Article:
By Marissa Shaw ’23
Interning this summer at the United States District Court for the District of Columbia was eye-opening in more ways than one. I was not sure what to expect in interning for a federal judge, but the Honorable Paul L. Friedman and his dedicated law clerks truly offered me everything I had hoped for and more out of my first summer of law school. I spent much of the summer applying a variety of skills from my first-year courses at the University at Buffalo School of Law. From researching and writing, to honing in on the intricacies of certain rules of Civil Procedure, to learning new motion practices related to criminal law, I am so grateful for the breadth of learning opportunities working for the court provided.
Rounding out my first year of law school witnessing advocates on both sides of a case work hard to best represent their clients was an extremely rewarding experience. Seeing first-hand the different styles of oral advocacy that can be successful, versus those that are less effective, is a lesson I look forward to carrying with me throughout my legal career.
In addition to working on cases before Judge Friedman, I also had the opportunity to attend weekly virtual talks in the Summer Speaker Series of the District Court for the District of Columbia, which allowed me to hear from numerous distinguished attorneys about their paths to leadership positions within the federal government, or their service in the judicial branch. The highlight of the series was the chance to hear from U.S. Supreme Court Justice Elena Kagan. Hearing her discuss her journey to the Supreme Court after working in a number of varying legal positions, as well as her approach to consensus building on the Court, is something I will never forget.
Another highlight was the chance to travel to Washington D.C., for an in-person sentencing hearing in a criminal case. Seeing the courthouse in person and the chance to work in Judge Friedman’s chambers for a day was truly inspiring and added another level of appreciation for the work that judges and law clerks around the country do behind the scenes to prepare for each stage of a case as it progresses through the system. It was also the first time I had ever been in a federal courtroom and witnessed all the questions a judge may ask of attorneys, all the procedural requirements related to calculating a guideline sentencing range, and the ways in which different courtroom employees contribute to an in-person hearing.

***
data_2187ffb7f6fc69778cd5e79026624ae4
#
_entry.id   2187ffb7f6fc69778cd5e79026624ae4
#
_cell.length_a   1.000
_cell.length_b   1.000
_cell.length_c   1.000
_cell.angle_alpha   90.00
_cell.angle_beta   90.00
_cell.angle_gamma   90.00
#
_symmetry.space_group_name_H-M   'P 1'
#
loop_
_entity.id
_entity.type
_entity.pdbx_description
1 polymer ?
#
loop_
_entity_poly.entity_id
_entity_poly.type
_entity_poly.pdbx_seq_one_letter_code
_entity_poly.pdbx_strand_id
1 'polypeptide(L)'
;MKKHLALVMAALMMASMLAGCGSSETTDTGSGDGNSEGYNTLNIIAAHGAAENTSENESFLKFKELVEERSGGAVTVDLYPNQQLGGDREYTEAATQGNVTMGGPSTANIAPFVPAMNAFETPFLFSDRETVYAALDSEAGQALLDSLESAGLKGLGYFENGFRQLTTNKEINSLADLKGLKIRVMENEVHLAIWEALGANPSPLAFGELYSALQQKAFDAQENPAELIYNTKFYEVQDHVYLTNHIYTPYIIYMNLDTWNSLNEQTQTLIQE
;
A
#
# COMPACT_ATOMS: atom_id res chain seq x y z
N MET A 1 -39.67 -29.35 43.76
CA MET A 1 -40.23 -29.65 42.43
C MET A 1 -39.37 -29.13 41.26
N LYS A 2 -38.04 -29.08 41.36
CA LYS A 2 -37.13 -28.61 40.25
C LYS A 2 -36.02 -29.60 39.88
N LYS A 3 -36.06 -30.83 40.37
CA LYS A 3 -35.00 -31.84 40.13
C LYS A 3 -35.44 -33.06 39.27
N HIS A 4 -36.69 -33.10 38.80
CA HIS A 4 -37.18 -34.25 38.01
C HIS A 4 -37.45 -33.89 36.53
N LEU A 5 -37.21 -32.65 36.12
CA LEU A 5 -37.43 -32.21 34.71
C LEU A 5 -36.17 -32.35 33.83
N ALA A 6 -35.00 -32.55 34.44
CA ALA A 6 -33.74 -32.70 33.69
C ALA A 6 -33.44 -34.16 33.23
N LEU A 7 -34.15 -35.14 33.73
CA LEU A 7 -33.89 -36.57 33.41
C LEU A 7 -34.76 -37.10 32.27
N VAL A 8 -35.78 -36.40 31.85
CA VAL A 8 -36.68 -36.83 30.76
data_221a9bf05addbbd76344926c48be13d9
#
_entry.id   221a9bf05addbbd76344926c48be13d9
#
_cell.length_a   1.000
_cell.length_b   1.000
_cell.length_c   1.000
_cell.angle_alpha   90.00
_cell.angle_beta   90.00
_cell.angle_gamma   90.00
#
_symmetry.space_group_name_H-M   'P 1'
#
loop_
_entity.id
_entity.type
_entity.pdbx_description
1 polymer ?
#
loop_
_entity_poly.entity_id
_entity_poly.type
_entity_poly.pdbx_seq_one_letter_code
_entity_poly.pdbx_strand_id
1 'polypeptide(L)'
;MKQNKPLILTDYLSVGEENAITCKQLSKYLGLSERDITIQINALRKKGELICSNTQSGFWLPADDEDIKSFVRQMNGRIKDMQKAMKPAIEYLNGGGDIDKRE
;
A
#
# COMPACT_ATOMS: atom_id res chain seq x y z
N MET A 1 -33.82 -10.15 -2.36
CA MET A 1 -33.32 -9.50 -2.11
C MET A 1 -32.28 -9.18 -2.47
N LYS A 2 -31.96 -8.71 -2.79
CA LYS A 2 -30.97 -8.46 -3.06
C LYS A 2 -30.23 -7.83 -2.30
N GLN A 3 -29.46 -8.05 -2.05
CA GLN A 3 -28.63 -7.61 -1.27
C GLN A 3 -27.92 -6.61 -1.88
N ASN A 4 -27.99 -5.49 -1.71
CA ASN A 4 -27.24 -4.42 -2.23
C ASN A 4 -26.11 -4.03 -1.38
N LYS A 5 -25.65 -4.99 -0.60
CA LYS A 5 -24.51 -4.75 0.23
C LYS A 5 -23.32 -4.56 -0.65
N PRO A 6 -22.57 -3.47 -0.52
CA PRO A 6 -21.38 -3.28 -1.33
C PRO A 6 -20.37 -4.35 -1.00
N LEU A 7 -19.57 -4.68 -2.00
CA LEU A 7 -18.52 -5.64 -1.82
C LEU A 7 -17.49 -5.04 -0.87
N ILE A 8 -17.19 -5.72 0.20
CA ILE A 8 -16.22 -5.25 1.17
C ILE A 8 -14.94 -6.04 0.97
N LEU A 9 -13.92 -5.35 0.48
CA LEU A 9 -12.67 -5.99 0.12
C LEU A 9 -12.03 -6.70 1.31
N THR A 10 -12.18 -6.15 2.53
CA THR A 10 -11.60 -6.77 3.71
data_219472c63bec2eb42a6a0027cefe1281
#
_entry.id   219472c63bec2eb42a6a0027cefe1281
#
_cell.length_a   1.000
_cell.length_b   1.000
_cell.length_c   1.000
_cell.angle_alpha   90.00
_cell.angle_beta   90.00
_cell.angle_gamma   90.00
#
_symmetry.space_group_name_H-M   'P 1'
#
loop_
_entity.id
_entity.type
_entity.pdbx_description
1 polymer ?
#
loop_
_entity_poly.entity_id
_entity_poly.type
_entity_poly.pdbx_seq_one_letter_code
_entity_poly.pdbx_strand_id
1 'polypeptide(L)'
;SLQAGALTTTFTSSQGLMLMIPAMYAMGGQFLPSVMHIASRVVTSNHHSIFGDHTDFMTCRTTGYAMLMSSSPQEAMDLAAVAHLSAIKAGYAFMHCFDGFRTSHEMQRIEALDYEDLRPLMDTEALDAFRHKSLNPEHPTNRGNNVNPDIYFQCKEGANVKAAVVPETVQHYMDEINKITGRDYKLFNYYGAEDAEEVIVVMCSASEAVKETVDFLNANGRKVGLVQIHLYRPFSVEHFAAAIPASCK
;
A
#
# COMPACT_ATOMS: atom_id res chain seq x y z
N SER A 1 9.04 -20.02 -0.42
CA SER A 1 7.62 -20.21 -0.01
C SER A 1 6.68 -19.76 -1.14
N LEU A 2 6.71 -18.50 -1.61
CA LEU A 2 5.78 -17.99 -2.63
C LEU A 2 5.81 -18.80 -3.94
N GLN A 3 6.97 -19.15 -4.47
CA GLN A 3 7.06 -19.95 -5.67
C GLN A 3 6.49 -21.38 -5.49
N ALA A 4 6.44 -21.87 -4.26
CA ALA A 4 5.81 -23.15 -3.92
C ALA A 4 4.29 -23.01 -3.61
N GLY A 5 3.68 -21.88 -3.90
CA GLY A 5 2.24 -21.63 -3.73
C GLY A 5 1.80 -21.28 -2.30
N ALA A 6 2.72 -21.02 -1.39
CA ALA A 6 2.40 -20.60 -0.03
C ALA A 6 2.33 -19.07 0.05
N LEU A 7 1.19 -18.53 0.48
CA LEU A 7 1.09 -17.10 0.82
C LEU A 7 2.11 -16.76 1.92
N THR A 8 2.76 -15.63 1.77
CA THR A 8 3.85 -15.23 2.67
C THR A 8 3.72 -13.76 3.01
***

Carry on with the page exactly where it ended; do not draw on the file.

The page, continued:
I am sincerely grateful for the donors to the Mary J. Dowd Summer Fellowship, who supported my work with the Court and made the opportunity of pursuing a public interest position over my 1L summer come to fruition. Observing how a federal judge and their chambers manage the cases on their docket and thoughtfully approach each interaction with the parties to a case was an invaluable experience. Thus, I would like to extend a heart-felt thank you to all the donors!
Name: Marissa Shaw ’23
Name of Fellowship: Mary J. Dowd Summer Fellowship
Placement: Honorable Paul L. Friedman, United States District Court for the District of Columbia
Location: Washington, DC
One important lesson I have learned from this fellowship: “Seeing first-hand the different styles of oral advocacy that can be successful, versus those that are less effective, is a lesson I look forward to carrying with me throughout my legal career.”